But this is a game where the safeties will be tested more than ever before. Brees is one of the best quarterbacks to ever throw it, and he’s exceptional at looking off the safeties. Jeff Heath and Xavier Woods will have their hands full with the diversity of routes that will go right at them, but trying to read anything from Brees’ eyes will likely prove too tall a task. If the Saints’ protection can minimize the impact this pass rush has, Brees will likely be able to do most of what he wants against the young secondary.
Which means the onus of this game will be on the shoulders of Dak Prescott and Ezekiel Elliott. The Saints front office knows that offense is their calling card, so they’ve constructed a defense that’s just good enough to limit opponents from scoring too many points. And for defensive coordinator Dennis Allen, it starts in the trenches. Cameron Jordan doesn’t get nearly enough credit for how disruptive he is, and now he won’t be the only one. Sheldon Rankins is an effective defensive tackle who can play the 3-technique or 1-technique if Jordan slides in to play 3-tech. Defensive end Hau’oli Kikaha was a sack machine in college, and despite frequently missing time with injuries in the NFL, he’s garnered eight sacks in 22 games. Another defensive end, Alex Okafor, was putting up sacks before tearing his Achilles last year. Both of these players will now be looking for snaps behind rookie Marcus Davenport, widely considered the best pass rusher not named Bradley Chubb in this most recent draft.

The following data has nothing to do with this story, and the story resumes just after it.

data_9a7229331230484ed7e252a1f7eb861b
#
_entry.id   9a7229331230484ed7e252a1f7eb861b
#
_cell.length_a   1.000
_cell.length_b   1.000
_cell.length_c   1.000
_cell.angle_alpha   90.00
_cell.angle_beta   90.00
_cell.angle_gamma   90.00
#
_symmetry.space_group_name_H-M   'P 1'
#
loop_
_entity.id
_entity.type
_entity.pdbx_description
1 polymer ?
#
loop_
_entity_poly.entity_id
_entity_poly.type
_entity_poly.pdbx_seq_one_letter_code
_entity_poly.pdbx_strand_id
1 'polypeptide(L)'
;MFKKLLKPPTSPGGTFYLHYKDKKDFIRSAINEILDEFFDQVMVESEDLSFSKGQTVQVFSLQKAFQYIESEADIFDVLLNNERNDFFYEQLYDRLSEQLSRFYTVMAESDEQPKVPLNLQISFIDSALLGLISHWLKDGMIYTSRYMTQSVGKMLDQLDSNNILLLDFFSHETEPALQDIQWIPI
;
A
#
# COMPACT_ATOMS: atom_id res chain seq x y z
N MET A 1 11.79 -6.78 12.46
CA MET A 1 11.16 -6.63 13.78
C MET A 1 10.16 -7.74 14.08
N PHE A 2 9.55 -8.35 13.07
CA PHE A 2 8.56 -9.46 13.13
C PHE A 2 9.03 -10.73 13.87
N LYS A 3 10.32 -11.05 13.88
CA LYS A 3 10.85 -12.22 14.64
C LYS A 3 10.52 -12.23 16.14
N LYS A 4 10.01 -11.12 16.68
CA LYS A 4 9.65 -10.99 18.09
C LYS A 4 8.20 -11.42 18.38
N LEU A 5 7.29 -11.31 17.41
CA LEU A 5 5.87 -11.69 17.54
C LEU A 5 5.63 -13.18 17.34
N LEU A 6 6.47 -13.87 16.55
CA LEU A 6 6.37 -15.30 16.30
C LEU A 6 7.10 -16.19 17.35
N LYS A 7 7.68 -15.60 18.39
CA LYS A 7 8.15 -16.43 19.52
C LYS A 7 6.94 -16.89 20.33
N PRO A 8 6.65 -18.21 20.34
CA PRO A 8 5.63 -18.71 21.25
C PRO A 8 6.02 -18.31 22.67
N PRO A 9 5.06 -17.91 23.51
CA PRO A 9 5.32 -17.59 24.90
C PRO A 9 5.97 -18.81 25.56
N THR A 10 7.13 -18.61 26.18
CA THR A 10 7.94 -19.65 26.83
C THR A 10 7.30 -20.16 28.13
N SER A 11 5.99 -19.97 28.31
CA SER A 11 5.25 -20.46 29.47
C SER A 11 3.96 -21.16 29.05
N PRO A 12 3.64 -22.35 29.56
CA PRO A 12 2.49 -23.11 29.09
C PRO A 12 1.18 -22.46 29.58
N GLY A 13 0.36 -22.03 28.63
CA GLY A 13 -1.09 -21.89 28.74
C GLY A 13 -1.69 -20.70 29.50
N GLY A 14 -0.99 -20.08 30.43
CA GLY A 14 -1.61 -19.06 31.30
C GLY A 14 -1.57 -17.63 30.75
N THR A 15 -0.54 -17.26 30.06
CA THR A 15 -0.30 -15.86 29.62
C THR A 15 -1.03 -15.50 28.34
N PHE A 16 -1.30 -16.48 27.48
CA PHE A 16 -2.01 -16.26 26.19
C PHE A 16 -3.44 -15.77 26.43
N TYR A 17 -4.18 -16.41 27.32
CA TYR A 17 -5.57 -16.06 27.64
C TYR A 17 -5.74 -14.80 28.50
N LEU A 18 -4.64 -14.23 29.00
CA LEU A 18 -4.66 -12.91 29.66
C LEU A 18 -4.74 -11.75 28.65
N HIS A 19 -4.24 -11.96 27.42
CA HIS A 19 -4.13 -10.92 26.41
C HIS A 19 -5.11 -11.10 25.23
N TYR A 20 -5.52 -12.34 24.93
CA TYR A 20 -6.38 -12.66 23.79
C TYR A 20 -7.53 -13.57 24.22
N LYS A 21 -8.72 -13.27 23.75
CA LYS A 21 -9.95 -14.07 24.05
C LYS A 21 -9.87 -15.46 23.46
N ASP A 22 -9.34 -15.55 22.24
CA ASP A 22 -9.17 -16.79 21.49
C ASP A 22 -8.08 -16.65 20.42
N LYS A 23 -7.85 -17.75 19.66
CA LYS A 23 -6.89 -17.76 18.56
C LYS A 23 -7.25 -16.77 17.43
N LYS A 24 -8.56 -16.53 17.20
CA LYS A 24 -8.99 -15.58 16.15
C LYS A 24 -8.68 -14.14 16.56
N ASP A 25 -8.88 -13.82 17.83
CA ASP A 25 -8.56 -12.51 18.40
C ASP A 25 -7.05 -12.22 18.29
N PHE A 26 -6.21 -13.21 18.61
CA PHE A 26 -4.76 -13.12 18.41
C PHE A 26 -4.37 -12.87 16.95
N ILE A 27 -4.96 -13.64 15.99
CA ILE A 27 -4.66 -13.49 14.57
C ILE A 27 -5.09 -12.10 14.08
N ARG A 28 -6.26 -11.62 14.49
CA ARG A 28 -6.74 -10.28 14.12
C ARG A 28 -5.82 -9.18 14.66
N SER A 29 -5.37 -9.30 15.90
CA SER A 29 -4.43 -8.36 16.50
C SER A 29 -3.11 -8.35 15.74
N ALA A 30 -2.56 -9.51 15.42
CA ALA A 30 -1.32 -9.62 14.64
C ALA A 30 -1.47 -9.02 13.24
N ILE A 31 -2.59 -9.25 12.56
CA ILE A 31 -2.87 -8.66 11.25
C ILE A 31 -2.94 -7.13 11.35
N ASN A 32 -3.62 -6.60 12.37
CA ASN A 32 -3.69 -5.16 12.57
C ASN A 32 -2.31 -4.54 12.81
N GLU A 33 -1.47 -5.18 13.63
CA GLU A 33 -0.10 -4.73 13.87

The defensive line for the Saints looks really, really good. The position versatility and depth at this unit will allow for Allen to send wave after wave of attacks against the Cowboys’ stellar offensive line. Stopping Jordan has to be the top priority, and it would make sense if New Orleans mostly lined him up against La’el Collins to avoid facing Tyron Smith or even Zack Martin. If that’s the case, Dallas would be wise to call several power runs to the strong side with Connor Williams pulling to help Ezekiel Elliott get by Jordan and into the second level.
Speaking of which, the Saints have a bit of a weakness in their linebacker group. Free agent addition Demario Davis seems to be the best of the bunch, with guys like AJ Klein, Jayrone Elliott, Manti Te’o, and Craig Robertson also looking to get some action. This is where Elliott can make guys miss, and any short or intermediate passes to these receivers can result in some serious YAC against this group.
The secondary is where the passing game has to be careful. The reigning defensive rookie of the year, Marshon Lattimore, is the top cornerback and Patrick Robinson left the Eagles to return to the Saints opposite of Lattimore. PJ Williams and Ken Crawley offer good depth men who can play in nickel and dime packages, while Vonn Bell and Marcus Williams are sneaky good at safety. The signing of Kurt Coleman also gives New Orleans the option of moving Williams to corner in certain packages as they did at times last year.
The approach for the Cowboys on offense must be one of getting around the defensive line and avoiding the defensive backs. As talented at rushing the passer as this line is, most of them are lacking in run defense, especially on the edge. End runs for Elliott, perhaps with Dalton Schultz as an additional blocker, will help attack this linebacker corps. Additionally, drawing up some inside routes and heavy use of levels concepts should free up receivers to get the ball in front of these linebackers.
This is a game where the offense must be on point. If they can run effectively and control the pace of the game, and if Prescott can avoid putting the ball into the hands of the secondary, the Cowboys have a chance. If the offense sputters, the Saints are going to put up points, and a lot of them. If Dak and Zeke can’t hang with them, this could spiral out of control in a hurry.